The Limits of Deficit Spending

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The unemployment rate is weighing very heavily on the economy, and on our politics as well. People are getting impatient: the unemployed, of course, but also the people who worry about losing their job, the people who do not count as unemployed because they have given up, the people who are employed and expect to remain employed but have seen their wages, their hours, or their benefits--or all three--slashed. The government has almost given up trying to do anything serious to speed economic recovery and reduce the unemployment rate. The Republican Party has waged an effective campaign against the $787 stimulus bill that was enacted back in February '09 and that is now regarded (mistakenly, as it seems to me) as an economic as well as a political failure. It was a disappointment and only a partial success. It was late in coming, poor in design, slow in execution, poorly explained by our articulate president and his economic advisers, and ineptly defended with unsubstantiated claims about the number of jobs saved. And it has collided as it were with other deficit sources, which has fed concerns with the long-run health of the economy.

The $787 billion has not yet been fully spent, so there will be stimulus spending this year. But predictions are that unemployment will remain at about 10 percent. That doesn't mean that the stimulus was or is a failure, for without it, the unemployment rate would probably be higher, though no one knows how much higher.

The administration's attempts to quantify the effect of the stimulus on employment are unconvincing and no longer widely believed. With unemployment expected to persist at such a high level, indicating a great deal of unused productive capacity in the economy, there is a case for further stimulus, and it is being vigorously pressed by liberal economists such as Paul Krugman. But the administration appears to have lost its case for stimulus spending in the court of public opinion. The only additional stimulus spending will be, it seems, essentially empty gestures of concern. To that camp belongs the $33 billion job-subsidy program that the president has proposed to Congress. If it is enacted, employers will be entitled to a $5,000 tax credit per worker hired if the hire increases his number of employees, and to an additional subsidy for raising wages by more than the rate of inflation, but the total amount of subsidy is limited to $500,000 per employer.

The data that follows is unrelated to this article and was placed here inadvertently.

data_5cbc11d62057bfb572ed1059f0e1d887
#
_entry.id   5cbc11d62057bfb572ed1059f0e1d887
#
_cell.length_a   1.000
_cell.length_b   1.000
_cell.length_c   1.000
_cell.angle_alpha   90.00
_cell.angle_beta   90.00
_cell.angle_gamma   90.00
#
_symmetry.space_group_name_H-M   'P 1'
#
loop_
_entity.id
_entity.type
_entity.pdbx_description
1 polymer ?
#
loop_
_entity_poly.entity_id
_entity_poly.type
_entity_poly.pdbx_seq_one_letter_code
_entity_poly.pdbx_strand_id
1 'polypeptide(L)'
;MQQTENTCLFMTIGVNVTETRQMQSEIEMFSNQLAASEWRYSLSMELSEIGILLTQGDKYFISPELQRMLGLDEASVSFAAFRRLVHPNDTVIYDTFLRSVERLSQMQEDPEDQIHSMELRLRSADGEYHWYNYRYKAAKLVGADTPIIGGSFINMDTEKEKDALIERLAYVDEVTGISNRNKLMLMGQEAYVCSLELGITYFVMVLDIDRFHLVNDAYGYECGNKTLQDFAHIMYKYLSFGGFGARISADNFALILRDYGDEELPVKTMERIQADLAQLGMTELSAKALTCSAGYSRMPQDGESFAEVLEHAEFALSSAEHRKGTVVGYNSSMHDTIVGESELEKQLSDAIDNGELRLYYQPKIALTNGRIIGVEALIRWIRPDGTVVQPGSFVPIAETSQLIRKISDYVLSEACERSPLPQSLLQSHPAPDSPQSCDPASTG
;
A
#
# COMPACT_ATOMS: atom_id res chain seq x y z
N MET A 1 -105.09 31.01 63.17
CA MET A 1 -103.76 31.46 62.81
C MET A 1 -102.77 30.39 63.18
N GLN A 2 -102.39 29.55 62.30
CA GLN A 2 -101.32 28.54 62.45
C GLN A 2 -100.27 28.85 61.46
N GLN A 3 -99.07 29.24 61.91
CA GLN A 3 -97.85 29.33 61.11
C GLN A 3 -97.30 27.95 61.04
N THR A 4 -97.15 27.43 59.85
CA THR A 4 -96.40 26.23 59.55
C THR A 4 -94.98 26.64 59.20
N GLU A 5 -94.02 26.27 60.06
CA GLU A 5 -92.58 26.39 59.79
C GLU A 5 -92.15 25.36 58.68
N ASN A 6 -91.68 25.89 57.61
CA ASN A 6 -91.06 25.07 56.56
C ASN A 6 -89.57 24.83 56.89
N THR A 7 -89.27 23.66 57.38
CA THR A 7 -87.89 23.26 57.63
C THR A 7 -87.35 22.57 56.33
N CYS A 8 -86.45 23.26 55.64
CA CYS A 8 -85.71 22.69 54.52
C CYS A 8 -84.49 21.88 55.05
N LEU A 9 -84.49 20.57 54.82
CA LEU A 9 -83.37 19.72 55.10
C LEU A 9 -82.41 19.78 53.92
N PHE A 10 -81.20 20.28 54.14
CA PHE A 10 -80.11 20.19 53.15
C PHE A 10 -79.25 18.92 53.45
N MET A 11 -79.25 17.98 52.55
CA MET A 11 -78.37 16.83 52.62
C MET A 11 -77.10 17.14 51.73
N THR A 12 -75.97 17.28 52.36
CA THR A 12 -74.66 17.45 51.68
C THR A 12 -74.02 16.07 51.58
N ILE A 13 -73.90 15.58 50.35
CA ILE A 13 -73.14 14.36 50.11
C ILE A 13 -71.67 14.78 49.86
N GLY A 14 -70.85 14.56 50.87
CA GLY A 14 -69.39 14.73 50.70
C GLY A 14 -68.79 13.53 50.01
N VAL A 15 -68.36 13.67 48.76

The program is unlikely to have an appreciable effect on employment. It is too small. It will either be gamed (as by firms that fire and then rehire), or the procedures created by the legislation to prevent gaming will entangle the program in red tape, delaying its implementation and perhaps rendering it largely ineffectual, like the program to encourage mortgage modifications. It will not be targeted on industries and areas of the country in which unemployment is highest.

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Richard A. Posner

Richard Posner is an author and federal appeals court judge. He has written more than 2500 published judicial opinions and continues to teach at the University of Chicago Law School. More

Richard A. Posner worked for several years in Washington during the Kennedy and Johnson Administrations. He worked for Justice William J. Brennan, Jr, the Solicitor General of the U.S., Thurgood Marshall, and as general counsel of President Johnson's Task Force on Communications Policy. Posner entered law teaching in 1968 at Stanford and became professor of law at the University of Chicago Law School in 1969. He was appointed Judge of the U.S. Court of Appeals for the Seventh Circuit in 1981 and served as Chief Judge from 1993 to 2000. He has written more than 2500 published judicial opinions and continues to teach at the University of Chicago Law School. His academic work has covered a broad range, with particular emphasis on the application of economics to law. His most recent books are How Judges Think (2008), Law and Literature (3d ed. 2009), A Failure of Capitalism: The Crisis of '08 and the Descent into Depression (2009). He has received the Thomas C. Schelling Award for scholarly contributions that have had an impact on public policy from the John F. Kennedy School of Government at Harvard University, and the Henry J. Friendly Medal from the American Law Institute.

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